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Gears of War 4: PC Performance and Benchmarks

Gears of War 4: PC Performance and Benchmarks


I’ve spent a lot of time playing through the Gears of War 4 campaign on PC and have tinkered with the settings on multiple occasions. Of course, we all change the settings to benefit what we like best, whether that’s obtaining the maximum frames per second or attempting to achieve every little bit detail while keeping the performance just high enough to play.

For me, I prefer the higher framerate, but can also deal with frames being just above 45 FPS if that means better visuals. But for this article, I keep things simple and left the settings on their defaults for sharing and comparing. Some of the videos I share do show each setting for your viewing pleasure.

First of all, the performance in Gears of War 4 is very smooth outside of some stutters when transitioning from gameplay to cut-scene. I’ve also observed two instances of rendering problems, one minor and one major, and all of these were observed while using the GTX 1060. And as a reminder, just because I encountered them doesn’t mean everyone will. In fact, the major issue didn’t occur on my second or third playthrough.

I played the entire campaign using the EVGA GeForce GTX 1060 FTW which is a 6GB card. It ran incredibly well throughout the campaign at 1080p using maximum settings. In fact, the opening sequences stayed above 80 FPS that I decided to press on to 1440p and play the entire game in that resolution.

1440p with Ultra settings does give the card a workout as it usually averages between 40 and 50 frames per second. However, depending on indoor and outdoor sequences, as well as how much is going on around the player, I’ve seen dips near 30 FPS and spikes upwards of 85 FPS. But throughout all the fluctuation, the performance remains very solid and playable at 1440p with Ultra Settings using the GTX 1060 FTW from EVGA.

Here is a benchmark video using the in-game Benchmark option.

As the benchmark video shows, the second location ends up requiring a lot more from the PC. This performance is actually more typical of areas throughout the Gears of War 4 campaign. But as I mentioned above, the game remains playable for the entirety of the campaign in 1440p with Ultra settings even with all the fluctuation from location to location.

Here’s random gameplay using the EVGA GeForce GTX 1060 FTW with Ultra settings at 1440p.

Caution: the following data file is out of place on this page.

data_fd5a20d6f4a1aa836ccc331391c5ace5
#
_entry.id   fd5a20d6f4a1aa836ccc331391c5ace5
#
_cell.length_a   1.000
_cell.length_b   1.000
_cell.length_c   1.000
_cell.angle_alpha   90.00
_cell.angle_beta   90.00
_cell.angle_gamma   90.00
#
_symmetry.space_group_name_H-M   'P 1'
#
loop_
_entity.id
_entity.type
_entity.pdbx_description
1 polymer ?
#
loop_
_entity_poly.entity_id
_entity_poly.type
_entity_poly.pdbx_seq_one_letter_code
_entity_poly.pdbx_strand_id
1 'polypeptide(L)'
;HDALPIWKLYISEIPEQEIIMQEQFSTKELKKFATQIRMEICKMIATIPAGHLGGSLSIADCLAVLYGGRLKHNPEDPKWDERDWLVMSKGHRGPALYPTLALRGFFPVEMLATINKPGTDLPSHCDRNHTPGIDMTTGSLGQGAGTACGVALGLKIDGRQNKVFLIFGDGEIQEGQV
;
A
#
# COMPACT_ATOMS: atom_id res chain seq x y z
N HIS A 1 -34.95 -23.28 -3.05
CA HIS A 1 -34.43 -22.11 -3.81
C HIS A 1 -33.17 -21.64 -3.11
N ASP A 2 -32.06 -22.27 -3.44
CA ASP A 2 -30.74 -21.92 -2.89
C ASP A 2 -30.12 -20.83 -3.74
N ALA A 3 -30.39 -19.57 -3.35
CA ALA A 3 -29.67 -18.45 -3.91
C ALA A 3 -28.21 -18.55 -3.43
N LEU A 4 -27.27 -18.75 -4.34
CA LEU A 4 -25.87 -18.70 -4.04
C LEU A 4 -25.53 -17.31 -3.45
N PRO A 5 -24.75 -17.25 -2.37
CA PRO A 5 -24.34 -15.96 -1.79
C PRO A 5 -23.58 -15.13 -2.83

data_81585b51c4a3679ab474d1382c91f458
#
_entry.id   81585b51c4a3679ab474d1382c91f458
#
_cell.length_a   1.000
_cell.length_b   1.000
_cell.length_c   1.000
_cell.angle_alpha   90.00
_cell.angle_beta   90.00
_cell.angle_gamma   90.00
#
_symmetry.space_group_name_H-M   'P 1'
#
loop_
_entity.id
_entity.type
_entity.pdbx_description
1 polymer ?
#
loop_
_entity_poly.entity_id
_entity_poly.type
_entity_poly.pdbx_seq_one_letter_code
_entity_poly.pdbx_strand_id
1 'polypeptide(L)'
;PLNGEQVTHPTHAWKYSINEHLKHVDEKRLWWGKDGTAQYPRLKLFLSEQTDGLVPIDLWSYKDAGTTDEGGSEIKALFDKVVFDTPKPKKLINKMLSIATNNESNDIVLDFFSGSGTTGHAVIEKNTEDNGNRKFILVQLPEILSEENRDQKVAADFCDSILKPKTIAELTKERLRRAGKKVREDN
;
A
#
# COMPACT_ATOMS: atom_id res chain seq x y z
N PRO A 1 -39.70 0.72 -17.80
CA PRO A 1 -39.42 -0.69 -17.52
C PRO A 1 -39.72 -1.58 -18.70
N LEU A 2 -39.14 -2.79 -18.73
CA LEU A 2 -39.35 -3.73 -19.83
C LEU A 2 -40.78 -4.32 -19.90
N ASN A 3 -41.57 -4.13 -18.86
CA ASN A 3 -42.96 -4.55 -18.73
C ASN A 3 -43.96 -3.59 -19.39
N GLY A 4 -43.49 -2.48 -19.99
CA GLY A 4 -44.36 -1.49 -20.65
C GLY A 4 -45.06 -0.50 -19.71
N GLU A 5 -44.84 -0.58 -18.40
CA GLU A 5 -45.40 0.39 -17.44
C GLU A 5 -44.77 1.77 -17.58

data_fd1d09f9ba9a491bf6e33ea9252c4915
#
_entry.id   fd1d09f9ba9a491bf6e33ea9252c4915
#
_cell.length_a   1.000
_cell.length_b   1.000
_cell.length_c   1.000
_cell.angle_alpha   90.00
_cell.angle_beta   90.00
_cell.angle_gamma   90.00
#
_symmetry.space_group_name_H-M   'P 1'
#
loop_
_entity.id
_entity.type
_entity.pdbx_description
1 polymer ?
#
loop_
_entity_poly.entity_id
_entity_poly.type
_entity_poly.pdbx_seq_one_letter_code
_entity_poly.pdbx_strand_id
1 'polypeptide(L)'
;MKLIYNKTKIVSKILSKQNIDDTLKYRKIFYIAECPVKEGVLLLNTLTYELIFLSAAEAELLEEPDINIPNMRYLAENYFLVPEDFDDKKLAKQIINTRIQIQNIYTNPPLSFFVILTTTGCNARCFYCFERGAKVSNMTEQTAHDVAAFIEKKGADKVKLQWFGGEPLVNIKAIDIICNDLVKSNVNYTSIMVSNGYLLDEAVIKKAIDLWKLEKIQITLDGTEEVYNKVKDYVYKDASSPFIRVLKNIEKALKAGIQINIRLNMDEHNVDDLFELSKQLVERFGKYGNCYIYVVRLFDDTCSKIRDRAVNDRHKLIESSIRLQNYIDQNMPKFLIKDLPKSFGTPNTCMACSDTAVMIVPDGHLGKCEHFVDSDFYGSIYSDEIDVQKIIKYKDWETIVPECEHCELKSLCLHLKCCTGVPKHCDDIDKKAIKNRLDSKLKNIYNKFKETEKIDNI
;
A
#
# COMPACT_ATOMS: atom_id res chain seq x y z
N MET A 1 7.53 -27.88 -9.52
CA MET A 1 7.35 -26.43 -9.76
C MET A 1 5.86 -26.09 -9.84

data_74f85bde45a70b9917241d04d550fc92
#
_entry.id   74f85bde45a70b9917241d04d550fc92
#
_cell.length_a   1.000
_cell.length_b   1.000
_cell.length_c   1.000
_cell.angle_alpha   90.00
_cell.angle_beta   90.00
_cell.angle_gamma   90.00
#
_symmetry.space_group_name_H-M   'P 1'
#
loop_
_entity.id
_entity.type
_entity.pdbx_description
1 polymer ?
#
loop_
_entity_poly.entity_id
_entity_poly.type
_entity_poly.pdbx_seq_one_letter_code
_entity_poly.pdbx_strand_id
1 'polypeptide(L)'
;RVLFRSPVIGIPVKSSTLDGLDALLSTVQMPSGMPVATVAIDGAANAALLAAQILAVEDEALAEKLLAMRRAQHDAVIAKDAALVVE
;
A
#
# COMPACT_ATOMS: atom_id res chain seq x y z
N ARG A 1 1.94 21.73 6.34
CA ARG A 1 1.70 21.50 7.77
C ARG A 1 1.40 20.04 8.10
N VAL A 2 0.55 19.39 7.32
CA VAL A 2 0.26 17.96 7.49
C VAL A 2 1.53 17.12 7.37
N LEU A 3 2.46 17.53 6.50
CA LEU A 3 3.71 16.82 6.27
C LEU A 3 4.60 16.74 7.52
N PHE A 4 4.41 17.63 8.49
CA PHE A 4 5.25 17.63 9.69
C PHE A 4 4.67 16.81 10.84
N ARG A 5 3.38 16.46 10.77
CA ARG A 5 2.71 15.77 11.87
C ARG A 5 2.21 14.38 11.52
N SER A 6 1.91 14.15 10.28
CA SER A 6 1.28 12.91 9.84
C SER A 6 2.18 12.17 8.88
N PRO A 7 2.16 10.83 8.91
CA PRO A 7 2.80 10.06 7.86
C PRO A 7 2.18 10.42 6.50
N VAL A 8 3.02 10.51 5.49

After I completed the campaign, I decided to rerun some of the missions with the GeForce GTX Titan X, last-gen. Using the same Ultra settings that I did with the GTX 1060 on 1440p, instead of hitting around 40 and 50 FPS, I would get upwards of 65 FPS with dips in the low 50s. It nicely outperforms the GTX 1060 in this area. Still, I’m impressed by EVGA’s GTX 1060 FTW and how well it handles the game. I know Gears of War 4 is free with the purchase of the GTX 1070 or GTX 1080, but the GTX 1060 really does a good job for those interested in 1080p or 1440p gaming.

Now here is a random area that I decided to capture video of using both the GTX 1060 and Titan X (last-gen) at Ultra Settings in 1440p resolution. But first take a look at the GTX 1060 running Ultra settings at 1080p in this location.

I decided to have even more fun and pulled out the old EVGA GeForce GTX 960 SSC 2GB to see what kind of performance I could get in the same area.

I was able to test all three cards at every default setting in multiple resolutions. Here are screenshots of the in-game benchmark results.

EVGA GeForce GTX 960 SSC 2GB

EVGA GeForce GTX 1060 FTW 6GB


NVIDIA GeForce GTX Titan X



I hope this provides a little insight into the type of performance that can be expected. I had a great time running the game on the EVGA GeForce GTX 1060 FTW playing at 1440p on Ultra settings. Just imagine what a GTX 1070 or GTX 1080 could offer!

Before I close out, the fun part about Gears of War 4 is that players can adjust the in-game resolution for upscaling the picture. So, similarly to using NVIDIA DSR, players on a lower resolution monitor can up the resolution which increases the quality of the image. Basically, it pretty much just makes the image look more defined while demanding more from the graphics card. Obviously, for those who don’t have a capable graphics card for pursuing higher resolutions, this would then only be an option for taking screenshots in really pretty areas. I’ve done this many times in many locations to get higher quality screenshots! Check ‘em out!

Find out what I thought about the Gears of War 4 campaign in my review.

Andrew Stevens Andrew Stevens is the Managing Editor of FanBolt for Gaming and Technology. He has over 5 years of experience working within the gaming industry which includes a year at Bethesda Softworks. His unique view of the industry and passion for gaming can be seen within each one of his editorials. Andrew is a big PC gamer and always enjoys tinkering with his latest build. He also can’t get enough speed when it comes to racing games and doesn’t mind navigating through swarms of bullets in any shmup. Rez is the greatest game ever!


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